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19: The True Story Of The Yarnell Fire

Kyle Dickman, Outside magazine's associate editor and a former hotshot firefighter, pieces together the final hours of Prescott, Arizona's Granite Mountain Hotshots, the elite team of firefighters who battled the Yarnell Hill Fire on June 30, 2013. Nineteen of the crew's 20 members would perish:

"The hotshots who’d brought their phones texted or called their loved ones. Another sawyer, Scott Norris, who’d come to Granite Mountain this season after four years on a Forest Service hotshot crew in Payson, Arizona, texted with his girlfriend, Heather.

"Heather: 'I had a weird dream I proposed to Scott last night.' Then, 'Oh, hi. That was meant for Sarah!'

"Scott: 'I’m a little old fashioned. I think I’d like to be the one to propose.'

"Scott: 'Just watched a DC3 slurry bomber nearly collide midair with a Sikorsky helicopter.'

"Heather: 'Holy hell! That certainly would have made the news.'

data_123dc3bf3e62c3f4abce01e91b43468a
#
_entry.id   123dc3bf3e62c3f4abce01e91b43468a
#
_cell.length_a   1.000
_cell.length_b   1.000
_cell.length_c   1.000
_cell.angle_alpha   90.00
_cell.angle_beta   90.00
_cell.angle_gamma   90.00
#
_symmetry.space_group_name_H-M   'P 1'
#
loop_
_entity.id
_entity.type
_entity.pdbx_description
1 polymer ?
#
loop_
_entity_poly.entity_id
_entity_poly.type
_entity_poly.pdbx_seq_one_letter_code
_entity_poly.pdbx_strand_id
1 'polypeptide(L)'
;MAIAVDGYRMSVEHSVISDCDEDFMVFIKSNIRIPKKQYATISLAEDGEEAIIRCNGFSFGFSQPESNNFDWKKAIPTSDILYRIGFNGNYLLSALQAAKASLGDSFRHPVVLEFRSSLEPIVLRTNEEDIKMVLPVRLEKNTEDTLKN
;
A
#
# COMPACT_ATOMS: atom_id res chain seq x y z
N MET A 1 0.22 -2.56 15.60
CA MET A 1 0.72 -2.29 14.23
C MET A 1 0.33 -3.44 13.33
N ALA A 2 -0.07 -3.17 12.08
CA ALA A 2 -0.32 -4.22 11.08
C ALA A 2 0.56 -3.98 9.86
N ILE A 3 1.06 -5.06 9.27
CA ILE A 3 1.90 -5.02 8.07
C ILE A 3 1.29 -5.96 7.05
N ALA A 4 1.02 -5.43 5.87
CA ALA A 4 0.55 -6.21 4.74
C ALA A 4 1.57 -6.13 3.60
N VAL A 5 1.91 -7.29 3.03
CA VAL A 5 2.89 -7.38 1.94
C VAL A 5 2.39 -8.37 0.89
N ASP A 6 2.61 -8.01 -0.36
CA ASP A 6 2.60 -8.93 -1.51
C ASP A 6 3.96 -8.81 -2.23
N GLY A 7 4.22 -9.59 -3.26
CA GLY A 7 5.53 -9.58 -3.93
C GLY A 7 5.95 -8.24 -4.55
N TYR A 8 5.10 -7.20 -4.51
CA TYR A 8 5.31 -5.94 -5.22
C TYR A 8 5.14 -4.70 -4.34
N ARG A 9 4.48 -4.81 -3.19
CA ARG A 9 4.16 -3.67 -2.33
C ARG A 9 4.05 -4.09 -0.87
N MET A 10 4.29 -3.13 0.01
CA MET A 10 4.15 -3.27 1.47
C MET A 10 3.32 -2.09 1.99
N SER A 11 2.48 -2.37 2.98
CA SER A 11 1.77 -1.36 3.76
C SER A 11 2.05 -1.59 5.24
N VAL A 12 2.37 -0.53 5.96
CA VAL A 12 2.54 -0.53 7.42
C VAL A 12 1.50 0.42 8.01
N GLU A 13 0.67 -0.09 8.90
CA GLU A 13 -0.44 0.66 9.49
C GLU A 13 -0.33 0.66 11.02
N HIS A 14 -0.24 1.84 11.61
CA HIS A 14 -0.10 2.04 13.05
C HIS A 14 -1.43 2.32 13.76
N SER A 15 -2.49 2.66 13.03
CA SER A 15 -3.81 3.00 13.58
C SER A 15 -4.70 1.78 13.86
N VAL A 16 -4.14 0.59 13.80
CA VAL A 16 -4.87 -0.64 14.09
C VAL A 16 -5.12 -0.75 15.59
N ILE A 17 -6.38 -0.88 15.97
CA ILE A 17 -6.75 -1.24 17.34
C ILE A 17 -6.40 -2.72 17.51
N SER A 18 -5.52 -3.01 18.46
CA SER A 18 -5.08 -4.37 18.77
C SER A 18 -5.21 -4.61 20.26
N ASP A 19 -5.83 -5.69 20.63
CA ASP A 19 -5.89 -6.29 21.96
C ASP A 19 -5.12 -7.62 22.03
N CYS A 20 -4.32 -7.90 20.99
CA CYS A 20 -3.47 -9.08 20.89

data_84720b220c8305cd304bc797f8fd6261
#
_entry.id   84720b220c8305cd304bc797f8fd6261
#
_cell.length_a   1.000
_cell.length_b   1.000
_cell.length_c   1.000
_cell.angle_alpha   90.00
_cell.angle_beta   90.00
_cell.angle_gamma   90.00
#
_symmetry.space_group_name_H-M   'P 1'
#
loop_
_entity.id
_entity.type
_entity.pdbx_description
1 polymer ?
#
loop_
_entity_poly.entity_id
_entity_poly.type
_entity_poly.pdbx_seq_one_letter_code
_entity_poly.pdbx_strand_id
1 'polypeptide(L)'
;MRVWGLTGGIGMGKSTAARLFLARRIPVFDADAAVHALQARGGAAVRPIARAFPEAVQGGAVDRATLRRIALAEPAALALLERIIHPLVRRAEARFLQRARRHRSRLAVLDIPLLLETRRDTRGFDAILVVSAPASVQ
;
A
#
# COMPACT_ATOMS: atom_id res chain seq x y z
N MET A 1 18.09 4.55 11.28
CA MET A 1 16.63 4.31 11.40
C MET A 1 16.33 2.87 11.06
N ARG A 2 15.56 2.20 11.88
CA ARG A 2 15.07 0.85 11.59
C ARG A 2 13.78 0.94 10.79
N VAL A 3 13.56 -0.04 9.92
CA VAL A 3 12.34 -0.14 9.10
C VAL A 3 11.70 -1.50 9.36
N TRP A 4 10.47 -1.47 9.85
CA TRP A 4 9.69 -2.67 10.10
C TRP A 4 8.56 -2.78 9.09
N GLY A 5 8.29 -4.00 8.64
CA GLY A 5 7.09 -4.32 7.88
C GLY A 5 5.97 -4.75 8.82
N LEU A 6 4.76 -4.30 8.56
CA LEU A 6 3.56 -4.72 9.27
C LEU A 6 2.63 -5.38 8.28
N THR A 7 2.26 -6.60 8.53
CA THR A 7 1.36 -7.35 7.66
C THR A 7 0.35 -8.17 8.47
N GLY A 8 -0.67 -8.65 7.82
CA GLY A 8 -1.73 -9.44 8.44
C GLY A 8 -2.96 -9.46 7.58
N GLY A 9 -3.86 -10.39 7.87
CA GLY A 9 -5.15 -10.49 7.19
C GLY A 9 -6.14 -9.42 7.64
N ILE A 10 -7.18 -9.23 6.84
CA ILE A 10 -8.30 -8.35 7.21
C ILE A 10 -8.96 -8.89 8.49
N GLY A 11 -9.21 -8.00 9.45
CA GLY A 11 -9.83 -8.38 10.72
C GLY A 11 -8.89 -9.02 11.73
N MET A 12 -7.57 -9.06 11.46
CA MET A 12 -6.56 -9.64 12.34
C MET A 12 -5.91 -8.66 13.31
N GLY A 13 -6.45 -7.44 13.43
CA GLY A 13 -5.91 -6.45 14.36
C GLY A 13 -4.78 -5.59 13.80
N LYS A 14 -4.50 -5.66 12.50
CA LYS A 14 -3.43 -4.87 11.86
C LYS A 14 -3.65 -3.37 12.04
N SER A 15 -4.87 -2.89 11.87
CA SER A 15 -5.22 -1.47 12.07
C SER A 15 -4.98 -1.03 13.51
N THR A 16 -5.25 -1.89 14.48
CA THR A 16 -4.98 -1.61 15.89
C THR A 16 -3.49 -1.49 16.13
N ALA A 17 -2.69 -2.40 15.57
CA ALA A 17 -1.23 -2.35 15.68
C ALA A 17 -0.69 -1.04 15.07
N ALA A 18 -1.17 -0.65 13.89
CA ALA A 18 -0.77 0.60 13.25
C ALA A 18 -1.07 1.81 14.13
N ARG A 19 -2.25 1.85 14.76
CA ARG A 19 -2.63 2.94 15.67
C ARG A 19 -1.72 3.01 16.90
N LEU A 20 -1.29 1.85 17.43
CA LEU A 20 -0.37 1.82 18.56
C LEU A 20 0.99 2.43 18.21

"Scott: 'This fire is going to shit burning all over and expected 40+ mile per hour wind gust from t-storm outflow. Possibly going to burn some ranches and houses.'

"And finally, when the fire was racing straight at Donut, Scott texted a final photo of flames filling the valley below them: 'Holy shit! This thing is running at Yarnell!'"
PUBLISHED: Sept. 17, 2013
LENGTH: 39 minutes (9851 words)

In the Line of Wildfire

The writer embeds with the Hotshots, an elite group of wilderness firefighters, for a season:

"At 11 P.M., the crew hooks over the top of the spot and starts building line down the eastern flank and back toward the creek. Rojas is mowing through the brush when a flare-up sends a wash of embers overhead. Behind him, Cowell yells, 'RTO! RTO!' It stands for reverse tool order, which basically means get the hell out. The crews power through the brush to the top of the spot, where they pause to catch their breath.

"Burning mountains surround them, and Cowell has to make a decision. They either gamble and try to put out the spot fire by building a firebreak directly on its eastern edge, or they back off and take the line up to the ridge top. Option two is safer, but it gives the fire a chance to gain momentum. Cowell sends Rice downhill to scout. The foreman climbs a tree, sees emergency lights flashing 500 feet below, and hears another hotshot crew’s saws screaming in the night. The fire looks manageable. “We can do this,” Rice radios to Cowell."
PUBLISHED: June 13, 2013
LENGTH: 20 minutes (5188 words)